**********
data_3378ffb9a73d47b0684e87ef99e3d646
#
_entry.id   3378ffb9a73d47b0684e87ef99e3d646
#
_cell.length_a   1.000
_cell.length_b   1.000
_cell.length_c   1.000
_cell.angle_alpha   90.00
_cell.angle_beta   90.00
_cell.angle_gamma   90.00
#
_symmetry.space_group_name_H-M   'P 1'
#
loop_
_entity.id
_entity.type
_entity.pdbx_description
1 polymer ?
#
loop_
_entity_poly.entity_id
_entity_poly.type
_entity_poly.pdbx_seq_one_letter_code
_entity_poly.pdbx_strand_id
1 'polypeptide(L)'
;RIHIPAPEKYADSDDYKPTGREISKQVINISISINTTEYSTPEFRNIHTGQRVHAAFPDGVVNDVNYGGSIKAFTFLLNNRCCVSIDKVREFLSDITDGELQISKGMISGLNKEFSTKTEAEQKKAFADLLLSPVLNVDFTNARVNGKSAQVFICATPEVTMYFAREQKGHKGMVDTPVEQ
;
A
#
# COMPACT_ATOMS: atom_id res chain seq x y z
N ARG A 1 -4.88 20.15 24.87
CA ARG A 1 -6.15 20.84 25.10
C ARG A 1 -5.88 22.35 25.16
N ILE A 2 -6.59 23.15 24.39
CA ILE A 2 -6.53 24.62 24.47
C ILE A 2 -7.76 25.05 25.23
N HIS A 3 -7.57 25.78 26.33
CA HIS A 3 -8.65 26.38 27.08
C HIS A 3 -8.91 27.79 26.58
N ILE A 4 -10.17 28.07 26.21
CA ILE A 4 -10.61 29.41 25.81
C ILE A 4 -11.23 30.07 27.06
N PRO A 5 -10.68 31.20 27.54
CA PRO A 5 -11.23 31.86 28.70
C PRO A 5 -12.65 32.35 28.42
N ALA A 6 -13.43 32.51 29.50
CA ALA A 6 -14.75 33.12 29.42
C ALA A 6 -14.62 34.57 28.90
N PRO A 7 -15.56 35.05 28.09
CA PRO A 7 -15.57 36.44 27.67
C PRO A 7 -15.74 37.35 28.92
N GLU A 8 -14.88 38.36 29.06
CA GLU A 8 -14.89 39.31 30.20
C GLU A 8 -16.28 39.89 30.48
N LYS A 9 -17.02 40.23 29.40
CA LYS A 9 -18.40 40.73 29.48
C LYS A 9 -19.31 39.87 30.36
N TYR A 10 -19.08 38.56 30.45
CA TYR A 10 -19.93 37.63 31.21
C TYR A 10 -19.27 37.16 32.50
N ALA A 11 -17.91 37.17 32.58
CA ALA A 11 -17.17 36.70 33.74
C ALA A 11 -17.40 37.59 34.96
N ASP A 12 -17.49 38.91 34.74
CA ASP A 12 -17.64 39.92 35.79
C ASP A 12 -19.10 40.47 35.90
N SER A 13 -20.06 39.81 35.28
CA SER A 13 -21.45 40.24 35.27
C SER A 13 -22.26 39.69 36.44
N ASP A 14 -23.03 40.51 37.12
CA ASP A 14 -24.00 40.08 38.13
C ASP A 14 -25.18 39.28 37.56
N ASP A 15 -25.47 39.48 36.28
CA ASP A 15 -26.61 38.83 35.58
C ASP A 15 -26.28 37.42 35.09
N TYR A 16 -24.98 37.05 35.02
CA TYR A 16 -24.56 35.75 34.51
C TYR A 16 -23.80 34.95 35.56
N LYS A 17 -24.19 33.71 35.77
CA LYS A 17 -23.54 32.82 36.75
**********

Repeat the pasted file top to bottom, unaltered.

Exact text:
data_3378ffb9a73d47b0684e87ef99e3d646
#
_entry.id   3378ffb9a73d47b0684e87ef99e3d646
#
_cell.length_a   1.000
_cell.length_b   1.000
_cell.length_c   1.000
_cell.angle_alpha   90.00
_cell.angle_beta   90.00
_cell.angle_gamma   90.00
#
_symmetry.space_group_name_H-M   'P 1'
#
loop_
_entity.id
_entity.type
_entity.pdbx_description
1 polymer ?
#
loop_
_entity_poly.entity_id
_entity_poly.type
_entity_poly.pdbx_seq_one_letter_code
_entity_poly.pdbx_strand_id
1 'polypeptide(L)'
;RIHIPAPEKYADSDDYKPTGREISKQVINISISINTTEYSTPEFRNIHTGQRVHAAFPDGVVNDVNYGGSIKAFTFLLNNRCCVSIDKVREFLSDITDGELQISKGMISGLNKEFSTKTEAEQKKAFADLLLSPVLNVDFTNARVNGKSAQVFICATPEVTMYFAREQKGHKGMVDTPVEQ
;
A
#
# COMPACT_ATOMS: atom_id res chain seq x y z
N ARG A 1 -4.88 20.15 24.87
CA ARG A 1 -6.15 20.84 25.10
C ARG A 1 -5.88 22.35 25.16
N ILE A 2 -6.59 23.15 24.39
CA ILE A 2 -6.53 24.62 24.47
C ILE A 2 -7.76 25.05 25.23
N HIS A 3 -7.57 25.78 26.33
CA HIS A 3 -8.65 26.38 27.08
C HIS A 3 -8.91 27.79 26.58
N ILE A 4 -10.17 28.07 26.21
CA ILE A 4 -10.61 29.41 25.81
C ILE A 4 -11.23 30.07 27.06
N PRO A 5 -10.68 31.20 27.54
CA PRO A 5 -11.23 31.86 28.70
C PRO A 5 -12.65 32.35 28.42
N ALA A 6 -13.43 32.51 29.50
CA ALA A 6 -14.75 33.12 29.42
C ALA A 6 -14.62 34.57 28.90
N PRO A 7 -15.56 35.05 28.09
CA PRO A 7 -15.57 36.44 27.67
C PRO A 7 -15.74 37.35 28.92
N GLU A 8 -14.88 38.36 29.06
CA GLU A 8 -14.89 39.31 30.20
C GLU A 8 -16.28 39.89 30.48
N LYS A 9 -17.02 40.23 29.40
CA LYS A 9 -18.40 40.73 29.48
C LYS A 9 -19.31 39.87 30.36
N TYR A 10 -19.08 38.56 30.45
CA TYR A 10 -19.93 37.63 31.21
C TYR A 10 -19.27 37.16 32.50
N ALA A 11 -17.91 37.17 32.58
CA ALA A 11 -17.17 36.70 33.74
C ALA A 11 -17.40 37.59 34.96
N ASP A 12 -17.49 38.91 34.74
CA ASP A 12 -17.64 39.92 35.79
C ASP A 12 -19.10 40.47 35.90
N SER A 13 -20.06 39.81 35.28
CA SER A 13 -21.45 40.24 35.27
C SER A 13 -22.26 39.69 36.44
N ASP A 14 -23.03 40.51 37.12
CA ASP A 14 -24.00 40.08 38.13
C ASP A 14 -25.18 39.28 37.56
N ASP A 15 -25.47 39.48 36.28
CA ASP A 15 -26.61 38.83 35.58
C ASP A 15 -26.28 37.42 35.09
N TYR A 16 -24.98 37.05 35.02
CA TYR A 16 -24.56 35.75 34.51
C TYR A 16 -23.80 34.95 35.56
N LYS A 17 -24.19 33.71 35.77
CA LYS A 17 -23.54 32.82 36.75